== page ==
Date of Award


Project Type


Degree Name

Doctor of Philosophy

First Advisor

Jan L Hagen


The literature suggests that American Indians need a unique mental health approach based on different cultural norms. Yet research supporting the existence of cultural differences among American Indian mental health clients is rare.

The hypothesis of this study was that American Indian and White, non-Hispanic mental health care recipients have differences in demographic characteristics, services received, and attitudes which may necessitate an alternative therapeutic approach for American Indians. Research methods were an analysis of a secondary data base and a field study using a questionnaire.

Preliminary analysis identified a difference in rate of mental health services received between all American Indian residents (rate of 1/100 population) and White, non-Hispanic residents (11/100 population) of upstate New York.

The study found that thirty-eight American Indian subjects were more likely to have an alcohol problem or to report a religion other than Christian or Jewish, and less likely to have been treated over one year ago or to have completed high school than thirty-eight White, non-Hispanic recipients of services matched by age, gender and program.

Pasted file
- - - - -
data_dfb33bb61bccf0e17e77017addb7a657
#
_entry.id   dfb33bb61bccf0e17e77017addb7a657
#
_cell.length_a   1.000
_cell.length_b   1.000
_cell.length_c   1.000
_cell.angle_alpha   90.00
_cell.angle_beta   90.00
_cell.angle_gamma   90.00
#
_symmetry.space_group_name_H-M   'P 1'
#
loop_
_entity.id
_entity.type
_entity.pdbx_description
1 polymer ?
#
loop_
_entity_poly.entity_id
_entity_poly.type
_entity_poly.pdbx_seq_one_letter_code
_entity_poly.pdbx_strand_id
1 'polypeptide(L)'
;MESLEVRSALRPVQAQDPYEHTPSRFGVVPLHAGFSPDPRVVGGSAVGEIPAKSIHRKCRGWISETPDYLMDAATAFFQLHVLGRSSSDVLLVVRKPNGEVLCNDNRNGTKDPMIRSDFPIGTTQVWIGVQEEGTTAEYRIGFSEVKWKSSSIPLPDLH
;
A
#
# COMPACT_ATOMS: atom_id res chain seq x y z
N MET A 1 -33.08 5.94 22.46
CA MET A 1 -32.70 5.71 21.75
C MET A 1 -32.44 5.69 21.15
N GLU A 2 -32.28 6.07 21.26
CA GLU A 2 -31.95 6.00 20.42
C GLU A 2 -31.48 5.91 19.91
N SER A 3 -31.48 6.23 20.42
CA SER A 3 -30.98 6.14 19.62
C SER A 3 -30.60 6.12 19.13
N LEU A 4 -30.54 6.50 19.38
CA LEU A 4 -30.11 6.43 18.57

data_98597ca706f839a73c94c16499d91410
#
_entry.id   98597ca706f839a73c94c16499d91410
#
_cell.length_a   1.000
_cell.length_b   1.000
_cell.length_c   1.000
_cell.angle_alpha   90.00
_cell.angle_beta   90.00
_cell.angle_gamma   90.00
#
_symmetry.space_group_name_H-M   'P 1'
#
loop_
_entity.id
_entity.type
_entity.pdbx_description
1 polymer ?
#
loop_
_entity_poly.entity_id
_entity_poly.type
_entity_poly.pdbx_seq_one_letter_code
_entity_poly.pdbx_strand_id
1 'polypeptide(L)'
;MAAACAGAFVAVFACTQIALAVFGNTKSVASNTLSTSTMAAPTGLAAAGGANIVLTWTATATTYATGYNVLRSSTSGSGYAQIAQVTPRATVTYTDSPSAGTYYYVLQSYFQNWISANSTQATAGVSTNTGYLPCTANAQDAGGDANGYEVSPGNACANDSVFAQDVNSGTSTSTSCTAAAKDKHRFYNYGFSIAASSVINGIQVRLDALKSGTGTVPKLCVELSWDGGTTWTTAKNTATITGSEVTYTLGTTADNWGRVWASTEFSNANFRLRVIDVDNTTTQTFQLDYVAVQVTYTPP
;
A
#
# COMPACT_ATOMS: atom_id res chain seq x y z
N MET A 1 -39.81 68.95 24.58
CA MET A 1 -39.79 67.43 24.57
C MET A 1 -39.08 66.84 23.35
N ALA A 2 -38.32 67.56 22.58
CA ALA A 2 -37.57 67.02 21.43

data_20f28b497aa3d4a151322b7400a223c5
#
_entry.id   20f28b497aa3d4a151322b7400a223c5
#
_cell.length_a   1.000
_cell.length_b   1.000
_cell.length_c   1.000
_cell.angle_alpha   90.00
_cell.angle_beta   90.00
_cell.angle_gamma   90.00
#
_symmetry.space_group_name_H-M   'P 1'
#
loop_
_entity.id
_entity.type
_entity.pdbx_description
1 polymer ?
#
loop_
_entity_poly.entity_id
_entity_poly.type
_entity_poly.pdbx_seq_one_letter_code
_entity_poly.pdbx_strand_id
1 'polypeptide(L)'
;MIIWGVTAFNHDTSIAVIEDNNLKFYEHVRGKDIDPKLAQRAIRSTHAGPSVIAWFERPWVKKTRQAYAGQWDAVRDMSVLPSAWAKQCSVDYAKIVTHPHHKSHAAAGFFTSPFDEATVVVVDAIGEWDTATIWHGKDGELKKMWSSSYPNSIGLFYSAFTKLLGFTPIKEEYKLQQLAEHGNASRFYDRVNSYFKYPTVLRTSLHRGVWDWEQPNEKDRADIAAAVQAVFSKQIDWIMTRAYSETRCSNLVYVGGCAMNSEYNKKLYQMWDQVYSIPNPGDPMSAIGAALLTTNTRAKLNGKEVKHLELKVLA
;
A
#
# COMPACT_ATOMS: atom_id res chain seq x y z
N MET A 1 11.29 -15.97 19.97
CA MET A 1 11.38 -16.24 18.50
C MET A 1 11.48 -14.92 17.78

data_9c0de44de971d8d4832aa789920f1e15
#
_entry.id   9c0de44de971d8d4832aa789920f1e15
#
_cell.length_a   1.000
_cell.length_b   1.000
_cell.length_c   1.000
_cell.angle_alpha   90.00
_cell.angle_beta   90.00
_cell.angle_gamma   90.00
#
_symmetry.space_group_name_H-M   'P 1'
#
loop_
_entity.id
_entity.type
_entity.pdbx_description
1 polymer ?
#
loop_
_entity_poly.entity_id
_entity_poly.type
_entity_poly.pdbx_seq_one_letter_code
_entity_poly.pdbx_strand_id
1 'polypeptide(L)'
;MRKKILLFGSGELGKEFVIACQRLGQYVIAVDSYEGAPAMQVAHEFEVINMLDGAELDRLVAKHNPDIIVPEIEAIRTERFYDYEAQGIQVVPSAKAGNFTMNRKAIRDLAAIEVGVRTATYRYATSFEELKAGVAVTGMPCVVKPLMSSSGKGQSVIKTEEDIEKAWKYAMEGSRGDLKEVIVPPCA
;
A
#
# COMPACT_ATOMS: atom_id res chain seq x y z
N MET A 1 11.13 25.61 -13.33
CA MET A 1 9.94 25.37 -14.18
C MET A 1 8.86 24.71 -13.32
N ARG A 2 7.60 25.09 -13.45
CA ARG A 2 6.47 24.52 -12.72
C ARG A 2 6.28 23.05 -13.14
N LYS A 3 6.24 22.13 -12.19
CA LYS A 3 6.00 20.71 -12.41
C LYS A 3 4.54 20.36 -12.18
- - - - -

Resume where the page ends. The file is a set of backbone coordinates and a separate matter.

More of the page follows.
On an attitudinal questionnaire, fourteen American Indian clients differed from twenty-six White clients regarding the importance to good or poor mental health of the following: has visions, sees things others do not, guides life according to spirits, views things differently at different times, is bored, attempts to improve self, and communicates directly and honestly. There were differences in response between eleven federally enrolled members of the Seneca Nation and three other American Indians.

The results indicate the importance of assessing degree of acculturation in social work practice and of the synthesis of the client's belief system with the therapeutic process. Policy implications are that the awareness of cultural differences and the extent of difficulties in care related to these must be clarified so that American Indians can help design their own mental health care.

Future research needs to replicate these findings with other American Indian groups and to identify successful treatment approaches based on different cultural characteristics and beliefs.